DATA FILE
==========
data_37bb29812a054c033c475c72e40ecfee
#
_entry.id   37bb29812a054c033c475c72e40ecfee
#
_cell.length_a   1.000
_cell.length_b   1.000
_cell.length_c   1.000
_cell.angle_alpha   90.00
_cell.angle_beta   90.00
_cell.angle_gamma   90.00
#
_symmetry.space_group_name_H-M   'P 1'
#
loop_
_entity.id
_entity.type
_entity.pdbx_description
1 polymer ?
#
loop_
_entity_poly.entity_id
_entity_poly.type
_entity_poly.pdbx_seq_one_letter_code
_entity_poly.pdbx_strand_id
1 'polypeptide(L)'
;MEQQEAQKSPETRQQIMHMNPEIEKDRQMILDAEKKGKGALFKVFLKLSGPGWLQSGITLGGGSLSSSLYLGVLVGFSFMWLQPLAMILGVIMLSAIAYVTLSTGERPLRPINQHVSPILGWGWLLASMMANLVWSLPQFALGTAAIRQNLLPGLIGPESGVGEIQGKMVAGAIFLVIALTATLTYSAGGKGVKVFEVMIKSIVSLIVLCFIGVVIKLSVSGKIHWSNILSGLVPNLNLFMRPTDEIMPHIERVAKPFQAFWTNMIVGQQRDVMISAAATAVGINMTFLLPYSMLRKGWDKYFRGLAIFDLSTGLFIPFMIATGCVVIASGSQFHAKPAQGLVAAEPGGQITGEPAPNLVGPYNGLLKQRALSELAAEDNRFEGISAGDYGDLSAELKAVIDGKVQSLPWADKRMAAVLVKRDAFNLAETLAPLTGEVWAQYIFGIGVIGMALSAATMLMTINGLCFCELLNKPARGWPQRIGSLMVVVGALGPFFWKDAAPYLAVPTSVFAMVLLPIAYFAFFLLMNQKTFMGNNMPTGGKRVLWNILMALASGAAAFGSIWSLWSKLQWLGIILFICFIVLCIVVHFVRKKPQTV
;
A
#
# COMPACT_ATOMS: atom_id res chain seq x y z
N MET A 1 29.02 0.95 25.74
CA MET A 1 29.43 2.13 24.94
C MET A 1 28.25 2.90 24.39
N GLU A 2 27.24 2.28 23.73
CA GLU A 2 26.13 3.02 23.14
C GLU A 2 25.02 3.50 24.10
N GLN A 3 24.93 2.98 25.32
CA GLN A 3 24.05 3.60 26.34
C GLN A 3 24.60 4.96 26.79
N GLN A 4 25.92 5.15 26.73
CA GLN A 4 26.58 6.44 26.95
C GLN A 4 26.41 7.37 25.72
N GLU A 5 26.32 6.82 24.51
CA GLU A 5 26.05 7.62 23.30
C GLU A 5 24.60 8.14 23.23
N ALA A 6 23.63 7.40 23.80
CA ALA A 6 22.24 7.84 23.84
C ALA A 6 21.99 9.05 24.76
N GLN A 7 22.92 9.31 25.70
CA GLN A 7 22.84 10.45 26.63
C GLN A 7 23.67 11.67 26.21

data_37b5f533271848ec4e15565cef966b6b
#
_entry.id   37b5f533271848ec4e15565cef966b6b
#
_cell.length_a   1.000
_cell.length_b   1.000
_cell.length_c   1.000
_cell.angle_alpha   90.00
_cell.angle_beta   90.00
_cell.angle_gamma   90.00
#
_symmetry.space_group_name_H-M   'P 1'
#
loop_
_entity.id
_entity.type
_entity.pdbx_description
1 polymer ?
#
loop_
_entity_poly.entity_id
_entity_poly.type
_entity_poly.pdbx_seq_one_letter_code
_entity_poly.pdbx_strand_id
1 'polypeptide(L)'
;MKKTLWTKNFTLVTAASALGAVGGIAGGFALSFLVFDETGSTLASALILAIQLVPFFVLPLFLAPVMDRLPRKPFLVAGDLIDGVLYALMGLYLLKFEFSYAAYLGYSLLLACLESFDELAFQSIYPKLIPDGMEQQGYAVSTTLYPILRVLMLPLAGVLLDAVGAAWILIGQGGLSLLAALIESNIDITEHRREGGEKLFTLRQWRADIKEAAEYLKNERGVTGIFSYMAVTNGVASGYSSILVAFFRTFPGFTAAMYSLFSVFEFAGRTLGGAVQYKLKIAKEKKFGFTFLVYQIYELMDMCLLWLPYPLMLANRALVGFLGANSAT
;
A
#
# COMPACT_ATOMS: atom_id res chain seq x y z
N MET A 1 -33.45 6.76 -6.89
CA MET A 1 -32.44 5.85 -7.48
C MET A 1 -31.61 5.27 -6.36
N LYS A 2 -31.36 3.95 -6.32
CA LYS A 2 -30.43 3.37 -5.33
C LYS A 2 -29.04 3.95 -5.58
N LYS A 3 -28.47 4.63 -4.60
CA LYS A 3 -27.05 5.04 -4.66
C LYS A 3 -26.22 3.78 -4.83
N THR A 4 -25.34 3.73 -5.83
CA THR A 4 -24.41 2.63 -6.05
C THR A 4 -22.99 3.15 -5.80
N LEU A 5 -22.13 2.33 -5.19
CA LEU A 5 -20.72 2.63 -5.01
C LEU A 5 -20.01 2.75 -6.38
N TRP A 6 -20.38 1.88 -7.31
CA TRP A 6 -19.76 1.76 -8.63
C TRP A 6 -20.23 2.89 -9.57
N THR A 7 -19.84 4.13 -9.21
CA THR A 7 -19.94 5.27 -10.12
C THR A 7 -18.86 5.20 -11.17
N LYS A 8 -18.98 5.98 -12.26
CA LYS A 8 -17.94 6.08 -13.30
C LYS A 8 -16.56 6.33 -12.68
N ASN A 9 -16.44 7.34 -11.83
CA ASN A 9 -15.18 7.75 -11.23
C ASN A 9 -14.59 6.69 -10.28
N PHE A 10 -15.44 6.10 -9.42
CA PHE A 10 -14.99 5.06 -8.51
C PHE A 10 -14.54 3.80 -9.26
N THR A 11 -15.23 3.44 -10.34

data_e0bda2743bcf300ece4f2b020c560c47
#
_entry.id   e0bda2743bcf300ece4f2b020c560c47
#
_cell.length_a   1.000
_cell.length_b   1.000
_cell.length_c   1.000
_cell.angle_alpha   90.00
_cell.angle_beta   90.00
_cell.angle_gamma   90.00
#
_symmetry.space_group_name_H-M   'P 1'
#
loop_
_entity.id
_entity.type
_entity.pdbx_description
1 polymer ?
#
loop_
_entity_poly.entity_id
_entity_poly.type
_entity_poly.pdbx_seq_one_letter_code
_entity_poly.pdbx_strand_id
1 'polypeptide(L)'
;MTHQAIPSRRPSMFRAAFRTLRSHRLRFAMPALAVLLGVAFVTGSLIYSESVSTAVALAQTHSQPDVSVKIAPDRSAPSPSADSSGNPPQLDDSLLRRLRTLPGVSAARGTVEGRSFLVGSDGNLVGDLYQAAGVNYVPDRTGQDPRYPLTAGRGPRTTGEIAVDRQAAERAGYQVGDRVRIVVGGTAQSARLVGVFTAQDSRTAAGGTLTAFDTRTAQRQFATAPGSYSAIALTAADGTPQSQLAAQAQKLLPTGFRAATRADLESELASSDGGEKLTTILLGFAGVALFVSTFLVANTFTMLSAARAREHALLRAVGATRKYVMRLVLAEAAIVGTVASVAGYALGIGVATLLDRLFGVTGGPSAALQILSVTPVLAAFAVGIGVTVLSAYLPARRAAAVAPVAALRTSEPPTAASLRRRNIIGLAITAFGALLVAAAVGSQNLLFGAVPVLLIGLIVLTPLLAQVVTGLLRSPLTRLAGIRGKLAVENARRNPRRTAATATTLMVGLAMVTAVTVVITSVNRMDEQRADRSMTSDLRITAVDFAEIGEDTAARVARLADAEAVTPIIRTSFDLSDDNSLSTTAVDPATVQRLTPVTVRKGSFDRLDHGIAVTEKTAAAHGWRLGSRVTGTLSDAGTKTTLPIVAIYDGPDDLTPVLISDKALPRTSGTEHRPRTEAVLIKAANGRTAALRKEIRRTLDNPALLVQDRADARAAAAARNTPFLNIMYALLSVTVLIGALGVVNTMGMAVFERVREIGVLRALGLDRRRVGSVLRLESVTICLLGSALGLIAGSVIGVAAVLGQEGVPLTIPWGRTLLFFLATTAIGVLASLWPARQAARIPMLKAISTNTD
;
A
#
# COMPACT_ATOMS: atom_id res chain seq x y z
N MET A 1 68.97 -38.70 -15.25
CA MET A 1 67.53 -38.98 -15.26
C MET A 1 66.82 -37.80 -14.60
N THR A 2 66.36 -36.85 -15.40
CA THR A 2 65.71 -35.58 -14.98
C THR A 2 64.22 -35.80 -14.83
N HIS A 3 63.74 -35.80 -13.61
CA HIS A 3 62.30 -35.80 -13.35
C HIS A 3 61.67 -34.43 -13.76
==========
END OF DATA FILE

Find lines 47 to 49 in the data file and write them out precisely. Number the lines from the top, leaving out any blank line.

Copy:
CA ALA A 6 22.24 7.84 23.84
C ALA A 6 21.99 9.05 24.76
N GLN A 7 22.92 9.31 25.70